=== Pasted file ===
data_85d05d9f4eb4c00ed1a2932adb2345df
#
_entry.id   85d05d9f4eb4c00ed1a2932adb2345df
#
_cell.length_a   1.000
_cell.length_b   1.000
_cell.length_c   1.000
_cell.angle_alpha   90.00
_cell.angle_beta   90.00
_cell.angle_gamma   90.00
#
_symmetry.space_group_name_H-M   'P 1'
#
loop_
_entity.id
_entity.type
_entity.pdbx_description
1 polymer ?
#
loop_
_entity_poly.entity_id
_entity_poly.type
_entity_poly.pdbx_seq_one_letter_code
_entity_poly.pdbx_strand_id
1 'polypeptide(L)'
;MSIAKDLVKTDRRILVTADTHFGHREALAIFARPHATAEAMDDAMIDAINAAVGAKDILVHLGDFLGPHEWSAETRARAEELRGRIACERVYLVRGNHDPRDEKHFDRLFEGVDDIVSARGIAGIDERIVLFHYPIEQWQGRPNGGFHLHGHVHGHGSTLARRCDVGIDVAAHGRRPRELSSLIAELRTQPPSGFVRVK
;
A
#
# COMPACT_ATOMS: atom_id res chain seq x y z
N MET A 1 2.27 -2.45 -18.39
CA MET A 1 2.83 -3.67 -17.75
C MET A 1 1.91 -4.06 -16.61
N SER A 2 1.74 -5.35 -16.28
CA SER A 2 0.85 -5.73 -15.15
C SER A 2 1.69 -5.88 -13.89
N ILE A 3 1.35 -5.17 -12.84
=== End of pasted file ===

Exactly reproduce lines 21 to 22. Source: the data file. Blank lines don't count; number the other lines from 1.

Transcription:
_entity_poly.entity_id
_entity_poly.type